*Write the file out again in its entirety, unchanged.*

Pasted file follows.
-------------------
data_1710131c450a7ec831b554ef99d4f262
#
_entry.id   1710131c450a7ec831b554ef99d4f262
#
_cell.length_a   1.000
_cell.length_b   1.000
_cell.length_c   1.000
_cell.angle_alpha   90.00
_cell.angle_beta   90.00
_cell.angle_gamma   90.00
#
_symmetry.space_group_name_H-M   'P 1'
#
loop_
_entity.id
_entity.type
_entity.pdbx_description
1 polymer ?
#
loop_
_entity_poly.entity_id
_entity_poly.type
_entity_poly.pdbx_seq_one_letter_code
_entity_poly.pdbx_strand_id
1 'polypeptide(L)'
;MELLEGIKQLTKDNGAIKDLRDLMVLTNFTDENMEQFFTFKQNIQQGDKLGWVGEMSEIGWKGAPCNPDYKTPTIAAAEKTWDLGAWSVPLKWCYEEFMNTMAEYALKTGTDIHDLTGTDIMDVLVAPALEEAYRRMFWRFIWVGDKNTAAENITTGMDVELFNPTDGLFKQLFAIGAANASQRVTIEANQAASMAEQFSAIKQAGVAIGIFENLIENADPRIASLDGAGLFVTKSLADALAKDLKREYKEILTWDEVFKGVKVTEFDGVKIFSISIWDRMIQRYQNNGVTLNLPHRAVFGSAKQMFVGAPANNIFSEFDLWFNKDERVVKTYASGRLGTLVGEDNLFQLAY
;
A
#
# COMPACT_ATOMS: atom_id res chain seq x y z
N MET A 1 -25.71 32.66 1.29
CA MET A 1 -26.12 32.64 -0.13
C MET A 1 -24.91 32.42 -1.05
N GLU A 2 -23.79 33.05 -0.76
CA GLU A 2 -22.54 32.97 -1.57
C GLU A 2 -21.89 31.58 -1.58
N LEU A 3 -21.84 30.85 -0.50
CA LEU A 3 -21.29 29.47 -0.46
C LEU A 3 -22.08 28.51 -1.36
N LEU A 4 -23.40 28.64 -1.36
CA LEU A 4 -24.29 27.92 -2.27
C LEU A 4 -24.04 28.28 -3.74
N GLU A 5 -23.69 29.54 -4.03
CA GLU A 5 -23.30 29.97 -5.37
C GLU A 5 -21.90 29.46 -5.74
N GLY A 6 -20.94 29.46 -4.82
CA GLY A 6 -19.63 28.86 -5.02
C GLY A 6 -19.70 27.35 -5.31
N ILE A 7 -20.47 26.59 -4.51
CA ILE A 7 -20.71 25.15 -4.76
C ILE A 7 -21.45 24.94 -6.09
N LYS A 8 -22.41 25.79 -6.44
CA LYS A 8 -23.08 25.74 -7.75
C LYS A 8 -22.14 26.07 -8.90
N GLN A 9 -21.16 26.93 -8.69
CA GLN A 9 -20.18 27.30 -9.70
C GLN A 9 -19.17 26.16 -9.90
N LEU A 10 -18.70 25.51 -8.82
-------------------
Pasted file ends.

data_1710131c450a7ec831b554ef99d4f262
#
_entry.id   1710131c450a7ec831b554ef99d4f262
#
_cell.length_a   1.000
_cell.length_b   1.000
_cell.length_c   1.000
_cell.angle_alpha   90.00
_cell.angle_beta   90.00
_cell.angle_gamma   90.00
#
_symmetry.space_group_name_H-M   'P 1'
#
loop_
_entity.id
_entity.type
_entity.pdbx_description
1 polymer ?
#
loop_
_entity_poly.entity_id
_entity_poly.type
_entity_poly.pdbx_seq_one_letter_code
_entity_poly.pdbx_strand_id
1 'polypeptide(L)'
;MELLEGIKQLTKDNGAIKDLRDLMVLTNFTDENMEQFFTFKQNIQQGDKLGWVGEMSEIGWKGAPCNPDYKTPTIAAAEKTWDLGAWSVPLKWCYEEFMNTMAEYALKTGTDIHDLTGTDIMDVLVAPALEEAYRRMFWRFIWVGDKNTAAENITTGMDVELFNPTDGLFKQLFAIGAANASQRVTIEANQAASMAEQFSAIKQAGVAIGIFENLIENADPRIASLDGAGLFVTKSLADALAKDLKREYKEILTWDEVFKGVKVTEFDGVKIFSISIWDRMIQRYQNNGVTLNLPHRAVFGSAKQMFVGAPANNIFSEFDLWFNKDERVVKTYASGRLGTLVGEDNLFQLAY
;
A
#
# COMPACT_ATOMS: atom_id res chain seq x y z
N MET A 1 -25.71 32.66 1.29
CA MET A 1 -26.12 32.64 -0.13
C MET A 1 -24.91 32.42 -1.05
N GLU A 2 -23.79 33.05 -0.76
CA GLU A 2 -22.54 32.97 -1.57
C GLU A 2 -21.89 31.58 -1.58
N LEU A 3 -21.84 30.85 -0.50
CA LEU A 3 -21.29 29.47 -0.46
C LEU A 3 -22.08 28.51 -1.36
N LEU A 4 -23.40 28.64 -1.36
CA LEU A 4 -24.29 27.92 -2.27
C LEU A 4 -24.04 28.28 -3.74
N GLU A 5 -23.69 29.54 -4.03
CA GLU A 5 -23.30 29.97 -5.37
C GLU A 5 -21.90 29.46 -5.74
N GLY A 6 -20.94 29.46 -4.82
CA GLY A 6 -19.63 28.86 -5.02
C GLY A 6 -19.70 27.35 -5.31
N ILE A 7 -20.47 26.59 -4.51
CA ILE A 7 -20.71 25.15 -4.76
C ILE A 7 -21.45 24.94 -6.09
N LYS A 8 -22.41 25.79 -6.44
CA LYS A 8 -23.08 25.74 -7.75
C LYS A 8 -22.14 26.07 -8.90
N GLN A 9 -21.16 26.93 -8.69
CA GLN A 9 -20.18 27.30 -9.70
C GLN A 9 -19.17 26.16 -9.90
N LEU A 10 -18.70 25.51 -8.82